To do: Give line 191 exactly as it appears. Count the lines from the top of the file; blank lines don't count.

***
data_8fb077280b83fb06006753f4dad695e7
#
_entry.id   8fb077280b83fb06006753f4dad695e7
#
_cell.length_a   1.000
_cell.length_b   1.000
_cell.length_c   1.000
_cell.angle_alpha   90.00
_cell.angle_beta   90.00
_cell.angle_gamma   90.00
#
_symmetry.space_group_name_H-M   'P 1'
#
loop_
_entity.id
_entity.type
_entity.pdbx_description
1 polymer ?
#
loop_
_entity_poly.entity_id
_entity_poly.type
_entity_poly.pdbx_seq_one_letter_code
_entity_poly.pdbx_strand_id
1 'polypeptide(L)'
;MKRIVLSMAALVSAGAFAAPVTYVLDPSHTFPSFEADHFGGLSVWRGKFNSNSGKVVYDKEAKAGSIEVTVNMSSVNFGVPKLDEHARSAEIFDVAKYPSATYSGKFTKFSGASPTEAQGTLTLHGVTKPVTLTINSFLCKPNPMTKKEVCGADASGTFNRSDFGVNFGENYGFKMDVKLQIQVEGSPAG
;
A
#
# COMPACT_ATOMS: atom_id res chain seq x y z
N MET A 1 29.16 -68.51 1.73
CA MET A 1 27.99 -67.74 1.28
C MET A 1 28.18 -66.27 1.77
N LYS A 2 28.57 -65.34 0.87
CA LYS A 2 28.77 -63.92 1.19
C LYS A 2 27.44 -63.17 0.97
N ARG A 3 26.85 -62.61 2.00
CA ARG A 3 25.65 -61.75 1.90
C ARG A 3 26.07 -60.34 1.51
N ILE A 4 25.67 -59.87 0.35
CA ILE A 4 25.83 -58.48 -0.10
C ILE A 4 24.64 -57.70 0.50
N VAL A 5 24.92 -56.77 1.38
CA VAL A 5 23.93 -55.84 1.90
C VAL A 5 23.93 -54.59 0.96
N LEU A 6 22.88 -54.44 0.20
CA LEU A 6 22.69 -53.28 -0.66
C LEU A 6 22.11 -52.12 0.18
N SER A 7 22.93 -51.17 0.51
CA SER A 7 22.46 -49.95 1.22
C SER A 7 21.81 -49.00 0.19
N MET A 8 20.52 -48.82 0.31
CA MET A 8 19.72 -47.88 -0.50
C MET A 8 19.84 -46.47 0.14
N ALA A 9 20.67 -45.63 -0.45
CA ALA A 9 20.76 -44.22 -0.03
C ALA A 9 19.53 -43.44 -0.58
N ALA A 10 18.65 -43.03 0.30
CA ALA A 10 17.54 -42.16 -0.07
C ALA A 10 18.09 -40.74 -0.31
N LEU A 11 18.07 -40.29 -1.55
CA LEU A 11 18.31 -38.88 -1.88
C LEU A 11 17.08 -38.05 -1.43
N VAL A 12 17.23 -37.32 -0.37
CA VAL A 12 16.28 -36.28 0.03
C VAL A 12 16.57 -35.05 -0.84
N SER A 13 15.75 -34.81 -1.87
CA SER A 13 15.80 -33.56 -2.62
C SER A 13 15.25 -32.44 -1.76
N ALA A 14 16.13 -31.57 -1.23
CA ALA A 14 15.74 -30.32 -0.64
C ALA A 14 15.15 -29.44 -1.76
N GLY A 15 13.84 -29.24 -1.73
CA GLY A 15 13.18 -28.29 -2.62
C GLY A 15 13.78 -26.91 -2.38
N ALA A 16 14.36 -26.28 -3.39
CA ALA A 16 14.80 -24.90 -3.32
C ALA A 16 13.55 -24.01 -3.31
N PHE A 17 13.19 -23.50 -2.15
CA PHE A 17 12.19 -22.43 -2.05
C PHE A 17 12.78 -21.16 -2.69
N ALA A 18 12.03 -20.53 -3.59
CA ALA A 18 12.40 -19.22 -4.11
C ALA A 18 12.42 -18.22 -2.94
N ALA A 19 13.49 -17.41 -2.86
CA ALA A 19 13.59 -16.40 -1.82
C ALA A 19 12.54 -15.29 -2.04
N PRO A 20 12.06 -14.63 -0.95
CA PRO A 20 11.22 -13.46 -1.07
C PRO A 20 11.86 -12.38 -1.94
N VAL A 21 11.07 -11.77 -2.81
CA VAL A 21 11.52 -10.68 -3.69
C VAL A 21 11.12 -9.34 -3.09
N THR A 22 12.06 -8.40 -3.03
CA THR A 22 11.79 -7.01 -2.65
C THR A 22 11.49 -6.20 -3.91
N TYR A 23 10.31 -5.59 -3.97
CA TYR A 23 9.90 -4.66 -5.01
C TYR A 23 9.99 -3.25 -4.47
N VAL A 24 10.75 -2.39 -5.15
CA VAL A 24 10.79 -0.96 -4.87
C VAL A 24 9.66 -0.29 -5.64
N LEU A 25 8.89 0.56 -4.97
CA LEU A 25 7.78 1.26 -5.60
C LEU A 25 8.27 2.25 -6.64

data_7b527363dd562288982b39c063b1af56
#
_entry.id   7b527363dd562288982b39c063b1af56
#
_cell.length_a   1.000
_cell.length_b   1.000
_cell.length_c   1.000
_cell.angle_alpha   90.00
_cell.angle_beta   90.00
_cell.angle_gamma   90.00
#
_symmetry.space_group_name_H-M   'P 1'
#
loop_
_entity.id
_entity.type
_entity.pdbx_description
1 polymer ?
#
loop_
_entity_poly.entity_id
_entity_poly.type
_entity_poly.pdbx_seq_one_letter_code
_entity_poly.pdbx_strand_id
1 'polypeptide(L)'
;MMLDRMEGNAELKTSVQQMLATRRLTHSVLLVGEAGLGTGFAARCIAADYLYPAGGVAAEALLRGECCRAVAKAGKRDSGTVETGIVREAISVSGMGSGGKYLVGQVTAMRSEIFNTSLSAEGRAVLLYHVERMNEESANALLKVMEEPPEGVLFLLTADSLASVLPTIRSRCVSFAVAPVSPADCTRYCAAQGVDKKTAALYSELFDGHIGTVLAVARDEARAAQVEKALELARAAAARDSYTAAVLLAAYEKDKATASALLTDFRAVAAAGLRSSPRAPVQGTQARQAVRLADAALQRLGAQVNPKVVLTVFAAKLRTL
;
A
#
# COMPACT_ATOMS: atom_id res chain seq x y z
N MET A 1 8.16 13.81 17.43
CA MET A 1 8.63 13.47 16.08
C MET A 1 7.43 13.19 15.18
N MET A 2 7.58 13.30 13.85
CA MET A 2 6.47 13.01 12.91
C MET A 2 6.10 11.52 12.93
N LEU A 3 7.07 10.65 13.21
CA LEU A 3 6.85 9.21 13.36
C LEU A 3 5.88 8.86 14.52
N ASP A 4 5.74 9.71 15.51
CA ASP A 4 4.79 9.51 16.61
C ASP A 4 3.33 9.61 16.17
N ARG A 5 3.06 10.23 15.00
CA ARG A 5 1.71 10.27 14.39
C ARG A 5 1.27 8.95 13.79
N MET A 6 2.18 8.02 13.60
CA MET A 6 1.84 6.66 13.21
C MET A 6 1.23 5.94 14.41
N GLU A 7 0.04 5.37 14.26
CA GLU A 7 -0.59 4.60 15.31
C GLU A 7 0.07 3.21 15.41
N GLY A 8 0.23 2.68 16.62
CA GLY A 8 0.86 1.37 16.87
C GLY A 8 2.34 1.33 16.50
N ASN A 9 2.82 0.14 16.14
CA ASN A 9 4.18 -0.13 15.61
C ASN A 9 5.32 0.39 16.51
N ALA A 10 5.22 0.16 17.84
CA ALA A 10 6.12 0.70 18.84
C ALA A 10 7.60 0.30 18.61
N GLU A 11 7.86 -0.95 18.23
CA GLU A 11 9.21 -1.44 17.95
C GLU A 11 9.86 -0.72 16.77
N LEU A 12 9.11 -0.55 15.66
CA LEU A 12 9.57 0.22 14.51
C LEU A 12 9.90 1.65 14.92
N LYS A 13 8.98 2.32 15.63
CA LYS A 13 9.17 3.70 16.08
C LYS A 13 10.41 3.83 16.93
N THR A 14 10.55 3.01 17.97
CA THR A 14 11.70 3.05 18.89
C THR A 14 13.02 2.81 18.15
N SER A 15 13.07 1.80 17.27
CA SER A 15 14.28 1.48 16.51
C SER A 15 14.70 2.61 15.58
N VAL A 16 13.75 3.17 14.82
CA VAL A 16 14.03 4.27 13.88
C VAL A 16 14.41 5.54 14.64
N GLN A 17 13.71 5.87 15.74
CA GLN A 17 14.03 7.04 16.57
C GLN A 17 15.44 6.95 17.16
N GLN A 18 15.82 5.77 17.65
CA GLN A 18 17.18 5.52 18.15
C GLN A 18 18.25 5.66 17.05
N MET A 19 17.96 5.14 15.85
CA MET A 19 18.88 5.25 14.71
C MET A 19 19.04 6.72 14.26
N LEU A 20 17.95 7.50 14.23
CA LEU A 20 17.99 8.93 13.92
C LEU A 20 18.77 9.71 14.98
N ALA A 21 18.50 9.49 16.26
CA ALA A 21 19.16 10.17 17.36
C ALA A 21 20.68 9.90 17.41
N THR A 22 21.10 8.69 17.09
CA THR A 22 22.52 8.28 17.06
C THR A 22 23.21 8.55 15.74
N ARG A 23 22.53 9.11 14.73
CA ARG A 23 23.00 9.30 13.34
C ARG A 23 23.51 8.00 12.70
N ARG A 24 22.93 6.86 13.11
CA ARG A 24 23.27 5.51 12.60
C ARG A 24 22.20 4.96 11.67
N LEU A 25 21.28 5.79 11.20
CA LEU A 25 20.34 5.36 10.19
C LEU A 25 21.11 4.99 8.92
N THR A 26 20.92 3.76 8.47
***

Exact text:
CA MET A 19 18.88 5.25 14.71